While Piatt was even par on his round after nine holes, his lead grew from one shot to four as the course showed its character.

Piatt stuck his tee shot on the par-3 11th hole, and when the ensuing birdie putt dropped, he was five clear with seven to play.

It was his ability to remain steady in his belief and trust within his game and felt that as a result of that, there was not much to worry about.

The weather delay threw Piatt for a loop but upon hearing the upcoming radar felt relieved to know he had a chance to secure a victory Tuesday.

He was in a good spot, and he knew it.

With Piatt’s parents looking on, he lifted the trophy, having won by that same four-stroke margin over a charging Rocco Salvitti.

In a week where Neal Shipley again made headlines for finishing as the low amateur at the U.S. Open and Knapp was defending his amateur championship title, it was Piatt’s continued improvement and conviction to getting better that won the day, further cementing the belief that golf in Western Pennsylvania is only getting better.

“Some of these kids are just so good and when I was in high school, I would get my butt kicked every week, shooting 75 and missing cuts,” Piatt revealed. “I think my game has excelled a lot and there’s so many good players in the area, you’ve got to play great golf to compete, even to be in contention. That makes winning that much better, I love the competition and playing alongside some of these great players.”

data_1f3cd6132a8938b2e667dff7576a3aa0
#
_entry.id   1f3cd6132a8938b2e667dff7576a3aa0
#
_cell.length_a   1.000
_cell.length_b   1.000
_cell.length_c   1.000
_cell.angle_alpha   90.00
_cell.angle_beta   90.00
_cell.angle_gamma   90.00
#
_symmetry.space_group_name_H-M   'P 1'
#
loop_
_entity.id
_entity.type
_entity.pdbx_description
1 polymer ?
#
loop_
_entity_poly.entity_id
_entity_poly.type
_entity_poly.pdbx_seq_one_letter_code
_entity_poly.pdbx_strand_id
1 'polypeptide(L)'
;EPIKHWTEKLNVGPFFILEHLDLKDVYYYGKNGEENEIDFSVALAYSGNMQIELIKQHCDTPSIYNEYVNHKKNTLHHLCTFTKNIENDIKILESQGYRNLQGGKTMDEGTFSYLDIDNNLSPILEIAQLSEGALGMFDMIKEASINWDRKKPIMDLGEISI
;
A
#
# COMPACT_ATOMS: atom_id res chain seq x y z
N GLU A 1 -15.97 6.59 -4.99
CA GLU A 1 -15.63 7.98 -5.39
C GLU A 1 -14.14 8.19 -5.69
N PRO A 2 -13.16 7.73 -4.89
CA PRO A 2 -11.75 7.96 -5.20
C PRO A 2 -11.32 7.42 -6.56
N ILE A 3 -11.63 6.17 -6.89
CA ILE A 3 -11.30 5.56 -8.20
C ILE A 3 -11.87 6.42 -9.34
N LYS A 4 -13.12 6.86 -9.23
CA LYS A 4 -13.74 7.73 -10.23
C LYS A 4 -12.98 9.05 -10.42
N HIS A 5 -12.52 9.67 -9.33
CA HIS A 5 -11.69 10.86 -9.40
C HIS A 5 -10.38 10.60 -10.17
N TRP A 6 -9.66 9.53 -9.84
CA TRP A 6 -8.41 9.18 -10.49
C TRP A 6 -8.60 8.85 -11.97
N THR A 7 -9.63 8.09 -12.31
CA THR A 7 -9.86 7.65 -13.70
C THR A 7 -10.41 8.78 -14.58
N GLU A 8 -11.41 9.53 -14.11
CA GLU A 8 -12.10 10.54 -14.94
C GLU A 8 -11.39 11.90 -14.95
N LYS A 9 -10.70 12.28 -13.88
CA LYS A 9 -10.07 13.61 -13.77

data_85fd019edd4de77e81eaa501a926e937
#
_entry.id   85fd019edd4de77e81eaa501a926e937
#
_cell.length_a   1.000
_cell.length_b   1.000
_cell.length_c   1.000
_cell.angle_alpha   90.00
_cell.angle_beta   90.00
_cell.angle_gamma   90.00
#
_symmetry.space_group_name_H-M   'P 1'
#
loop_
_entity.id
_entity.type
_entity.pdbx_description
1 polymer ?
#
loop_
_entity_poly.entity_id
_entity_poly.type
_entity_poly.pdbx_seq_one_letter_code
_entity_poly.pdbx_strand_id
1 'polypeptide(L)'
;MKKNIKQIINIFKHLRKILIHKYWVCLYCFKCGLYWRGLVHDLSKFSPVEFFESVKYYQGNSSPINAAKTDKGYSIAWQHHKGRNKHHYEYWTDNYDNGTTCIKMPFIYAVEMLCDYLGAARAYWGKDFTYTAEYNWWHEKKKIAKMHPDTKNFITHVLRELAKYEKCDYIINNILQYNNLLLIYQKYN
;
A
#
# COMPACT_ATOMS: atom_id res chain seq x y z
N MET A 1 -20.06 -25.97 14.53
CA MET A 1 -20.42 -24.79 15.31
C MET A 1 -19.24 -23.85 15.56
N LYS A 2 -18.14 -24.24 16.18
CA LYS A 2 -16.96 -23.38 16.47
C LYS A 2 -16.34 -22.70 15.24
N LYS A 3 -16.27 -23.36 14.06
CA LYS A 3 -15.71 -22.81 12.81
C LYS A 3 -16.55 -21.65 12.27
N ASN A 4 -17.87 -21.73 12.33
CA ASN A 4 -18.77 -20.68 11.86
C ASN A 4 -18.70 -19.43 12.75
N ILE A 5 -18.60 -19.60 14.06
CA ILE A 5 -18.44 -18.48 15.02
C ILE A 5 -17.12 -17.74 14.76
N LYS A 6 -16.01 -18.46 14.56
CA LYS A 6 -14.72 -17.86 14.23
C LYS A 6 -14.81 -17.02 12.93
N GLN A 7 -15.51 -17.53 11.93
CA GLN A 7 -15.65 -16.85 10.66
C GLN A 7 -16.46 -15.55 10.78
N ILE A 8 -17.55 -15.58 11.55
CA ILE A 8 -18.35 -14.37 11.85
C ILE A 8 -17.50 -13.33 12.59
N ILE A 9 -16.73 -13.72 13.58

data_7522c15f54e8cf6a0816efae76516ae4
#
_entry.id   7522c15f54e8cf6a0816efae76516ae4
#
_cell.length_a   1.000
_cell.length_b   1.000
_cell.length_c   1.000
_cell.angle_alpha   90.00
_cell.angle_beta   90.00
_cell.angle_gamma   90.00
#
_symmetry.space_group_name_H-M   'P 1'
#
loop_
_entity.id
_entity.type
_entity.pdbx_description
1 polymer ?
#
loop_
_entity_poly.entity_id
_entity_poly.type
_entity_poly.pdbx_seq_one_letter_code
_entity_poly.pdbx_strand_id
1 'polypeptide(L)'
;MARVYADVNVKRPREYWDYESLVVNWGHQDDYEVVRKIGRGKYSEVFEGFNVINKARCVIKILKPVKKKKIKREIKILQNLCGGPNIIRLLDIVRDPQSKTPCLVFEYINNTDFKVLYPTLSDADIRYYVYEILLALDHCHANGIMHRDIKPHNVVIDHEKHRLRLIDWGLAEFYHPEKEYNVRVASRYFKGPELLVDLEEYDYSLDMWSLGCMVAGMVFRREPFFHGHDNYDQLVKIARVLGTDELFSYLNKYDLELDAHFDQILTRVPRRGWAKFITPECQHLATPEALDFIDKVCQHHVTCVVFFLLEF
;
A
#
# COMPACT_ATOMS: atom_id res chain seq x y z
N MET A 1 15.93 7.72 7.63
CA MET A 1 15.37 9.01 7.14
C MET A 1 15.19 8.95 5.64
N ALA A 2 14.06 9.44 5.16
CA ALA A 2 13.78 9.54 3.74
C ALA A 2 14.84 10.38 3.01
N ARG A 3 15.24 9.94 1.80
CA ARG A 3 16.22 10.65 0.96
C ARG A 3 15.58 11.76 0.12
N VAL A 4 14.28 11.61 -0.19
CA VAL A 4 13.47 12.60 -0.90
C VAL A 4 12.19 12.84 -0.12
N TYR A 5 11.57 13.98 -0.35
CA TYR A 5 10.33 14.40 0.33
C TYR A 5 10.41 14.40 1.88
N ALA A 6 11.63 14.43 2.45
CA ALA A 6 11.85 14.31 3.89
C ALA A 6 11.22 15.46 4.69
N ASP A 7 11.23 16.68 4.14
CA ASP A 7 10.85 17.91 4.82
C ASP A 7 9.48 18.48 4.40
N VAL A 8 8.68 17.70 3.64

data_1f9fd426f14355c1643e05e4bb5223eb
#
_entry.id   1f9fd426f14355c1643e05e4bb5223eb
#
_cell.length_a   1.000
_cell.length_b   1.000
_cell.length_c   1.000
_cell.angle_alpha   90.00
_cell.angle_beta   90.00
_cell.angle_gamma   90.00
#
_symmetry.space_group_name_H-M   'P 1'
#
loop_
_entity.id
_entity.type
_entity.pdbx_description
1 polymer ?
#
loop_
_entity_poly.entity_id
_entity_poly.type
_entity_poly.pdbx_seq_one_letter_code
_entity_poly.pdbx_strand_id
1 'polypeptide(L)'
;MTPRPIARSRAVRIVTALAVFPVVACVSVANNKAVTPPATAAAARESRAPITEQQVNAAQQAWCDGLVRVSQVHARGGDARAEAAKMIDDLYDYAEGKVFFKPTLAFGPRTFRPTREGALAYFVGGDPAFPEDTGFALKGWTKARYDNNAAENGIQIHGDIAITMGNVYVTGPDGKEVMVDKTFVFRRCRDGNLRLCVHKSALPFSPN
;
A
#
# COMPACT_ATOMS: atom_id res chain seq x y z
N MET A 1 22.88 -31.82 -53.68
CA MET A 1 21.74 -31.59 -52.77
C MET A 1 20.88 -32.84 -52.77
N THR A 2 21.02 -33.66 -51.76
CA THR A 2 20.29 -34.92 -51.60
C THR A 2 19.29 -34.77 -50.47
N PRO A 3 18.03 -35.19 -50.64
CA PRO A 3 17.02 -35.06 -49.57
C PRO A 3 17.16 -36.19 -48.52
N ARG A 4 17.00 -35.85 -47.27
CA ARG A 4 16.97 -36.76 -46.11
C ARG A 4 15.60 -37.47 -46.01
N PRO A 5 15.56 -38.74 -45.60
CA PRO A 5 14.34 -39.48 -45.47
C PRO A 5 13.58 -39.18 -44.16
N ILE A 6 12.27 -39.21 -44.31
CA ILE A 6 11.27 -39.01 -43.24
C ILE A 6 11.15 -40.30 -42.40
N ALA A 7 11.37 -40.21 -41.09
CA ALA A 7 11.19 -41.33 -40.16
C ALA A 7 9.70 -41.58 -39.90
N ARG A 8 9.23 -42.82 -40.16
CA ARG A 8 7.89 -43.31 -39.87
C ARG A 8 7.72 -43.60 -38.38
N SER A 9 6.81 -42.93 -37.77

Rocco Salvitti started the final round at +3 and had an early blemish with a bogey on the second hole, but responded with a 63, not just the round of the tournament, but one stroke off the Chartiers Country Club record. Mind you, the course is celebrating its 100-year anniversary.

“After yesterday, it was hard to get the positive thoughts in my head, but I managed to do it well,” he responded. “I looked at it as a new day, a new opportunity and went out there and played my hardest. I put together a really good round, a round I’m very proud of.”

Salvitti had clear confidence in all aspects of his game, but it was the putter coming around which helped keep momentum.

One shot which continued momentum was a 102-yard, 54-degree effort out of a 17th hole bunker, with the lip right in front of him.

The result? Another birdie.

“I told myself that I had to stick to the shot I picked,” calculated Salvitti. “I chose to hit a 54-degree open the face, put it a little back in my stance and I stuck to that. I knew with how I’ve been playing, and I thought back to a shot I hit like that prior and I knew I could execute it and I did.”